Originally Posted by exm
m. zillch... So once again you are saying that ANY receiver using a digital path (BR->Receiver) will sound the sound same?
"Any" receiver? No, I never said "Any". Did you miss my list of requirements of having low noise, low distortion, flat frequency response, good channel separation, no clipping...
Where is that coming from? Oh wait, I think I get it now, you think analog signal cables sound different, but digital ones are all the same, so you are stipulating that the incoming signal be the "invariably the same quality every time" one, right? At least that's all that I can figure you mean, but feel free to correct my assumption.
I assume all my testing/experiences was just 'placebo' effect when I switched between pieces of audio equipment, correct?
There's probably a dozen, or so, of other
possibilities before I would need to even invoke the "possibility" of what might have been, more properly termed, "expectation bias".
Off the top of my head, as to why the amps in your various receivers and separates sounded different to you, consider:
You heard differences in their pre/pro sections, not the amp section.
You heard differences due to the use of different room mics.
You heard differences because one of your units was faulty (broken).
You heard differences due to different mic locations [placing a mic as little as 9mm, or so, differently than from a previous time can cause a 180 degree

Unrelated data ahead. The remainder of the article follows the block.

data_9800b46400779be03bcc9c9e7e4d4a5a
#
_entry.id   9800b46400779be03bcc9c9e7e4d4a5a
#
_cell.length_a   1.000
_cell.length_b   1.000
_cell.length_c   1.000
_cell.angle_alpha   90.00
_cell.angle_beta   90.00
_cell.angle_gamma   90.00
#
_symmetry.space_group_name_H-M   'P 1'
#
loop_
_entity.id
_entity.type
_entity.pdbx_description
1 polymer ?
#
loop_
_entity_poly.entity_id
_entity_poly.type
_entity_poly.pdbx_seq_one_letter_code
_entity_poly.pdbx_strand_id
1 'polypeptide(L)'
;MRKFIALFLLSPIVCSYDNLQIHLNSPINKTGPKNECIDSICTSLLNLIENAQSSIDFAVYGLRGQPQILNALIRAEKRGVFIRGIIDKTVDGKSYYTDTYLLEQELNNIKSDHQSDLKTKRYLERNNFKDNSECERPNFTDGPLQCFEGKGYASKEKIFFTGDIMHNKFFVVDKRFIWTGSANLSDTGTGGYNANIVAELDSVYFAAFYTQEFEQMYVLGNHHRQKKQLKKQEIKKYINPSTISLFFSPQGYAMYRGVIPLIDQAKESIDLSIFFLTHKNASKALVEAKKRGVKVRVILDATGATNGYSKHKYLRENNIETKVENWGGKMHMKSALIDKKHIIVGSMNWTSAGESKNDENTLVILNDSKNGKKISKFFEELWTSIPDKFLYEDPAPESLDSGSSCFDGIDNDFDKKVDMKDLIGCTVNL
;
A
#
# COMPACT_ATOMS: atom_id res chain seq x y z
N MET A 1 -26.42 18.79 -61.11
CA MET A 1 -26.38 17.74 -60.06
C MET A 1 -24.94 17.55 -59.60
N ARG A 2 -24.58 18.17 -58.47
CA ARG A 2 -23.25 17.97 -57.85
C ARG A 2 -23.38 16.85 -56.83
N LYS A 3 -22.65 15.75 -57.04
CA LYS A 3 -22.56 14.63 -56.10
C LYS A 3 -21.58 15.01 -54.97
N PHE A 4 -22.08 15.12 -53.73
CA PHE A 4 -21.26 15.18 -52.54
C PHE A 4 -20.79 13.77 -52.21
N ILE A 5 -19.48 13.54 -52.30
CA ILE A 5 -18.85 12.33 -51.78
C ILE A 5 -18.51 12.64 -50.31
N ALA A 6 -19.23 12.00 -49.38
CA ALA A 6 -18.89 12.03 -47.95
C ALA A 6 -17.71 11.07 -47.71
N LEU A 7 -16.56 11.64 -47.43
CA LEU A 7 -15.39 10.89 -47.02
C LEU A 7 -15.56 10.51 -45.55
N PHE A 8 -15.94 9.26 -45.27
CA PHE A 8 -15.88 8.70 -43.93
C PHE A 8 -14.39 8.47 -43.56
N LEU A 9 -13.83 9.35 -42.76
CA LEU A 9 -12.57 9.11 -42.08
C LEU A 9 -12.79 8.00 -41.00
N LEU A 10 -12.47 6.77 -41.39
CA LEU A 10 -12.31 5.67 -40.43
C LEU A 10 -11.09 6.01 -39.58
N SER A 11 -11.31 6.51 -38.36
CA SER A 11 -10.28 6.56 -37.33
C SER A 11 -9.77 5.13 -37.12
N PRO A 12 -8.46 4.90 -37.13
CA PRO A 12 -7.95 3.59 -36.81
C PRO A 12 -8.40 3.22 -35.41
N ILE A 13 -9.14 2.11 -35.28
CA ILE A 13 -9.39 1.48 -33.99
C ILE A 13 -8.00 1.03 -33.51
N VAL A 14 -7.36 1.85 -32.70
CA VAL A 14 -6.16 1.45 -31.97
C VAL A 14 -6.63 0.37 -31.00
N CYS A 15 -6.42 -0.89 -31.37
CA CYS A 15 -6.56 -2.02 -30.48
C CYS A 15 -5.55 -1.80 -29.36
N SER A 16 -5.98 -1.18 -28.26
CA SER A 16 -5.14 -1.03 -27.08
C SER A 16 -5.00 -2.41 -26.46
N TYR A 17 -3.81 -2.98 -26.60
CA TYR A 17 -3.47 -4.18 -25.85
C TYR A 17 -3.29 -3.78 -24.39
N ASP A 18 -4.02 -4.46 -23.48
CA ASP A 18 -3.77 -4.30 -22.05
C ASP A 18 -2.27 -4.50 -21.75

phase cancellation at certain audible frequencies]
You heard differences because the person who cleaned your room moved one of your speakers, 9mm, but never told you.
You heard differences due to alternate makes of room correction circuitry or years of production.
You heard differences in the subsequently applied RC EQ, delay, etc
You heard differences because now that your speakers have finally been broken in, they now
You heard differences due to subtle room changes you don't even realize make a difference (like if the adjacent room's windows/door are open or not.)
You heard differences in the same test track you always use, due to repeated exposure, so you picked up on new things in that same cut [because you are careful not to foolishly use different
material between evaluations so as to be sure the differences heard aren't related to the source changing, right?]
You heard differences because you weren't careful to level match the different systems, yet it is a known fact that louder seems better
, and subtle differences in level, on the order of a dB or so, are invariably attributed to a difference of "quality", not "quantity. SEE "Loudest Seems Best" section of this PDF by Tom Nousaine. :
http://www.nousaine.com/pdfs/Smoke%20and%20Mirrors.pdfEdited by m. zillch - 7/23/12 at 6:10pm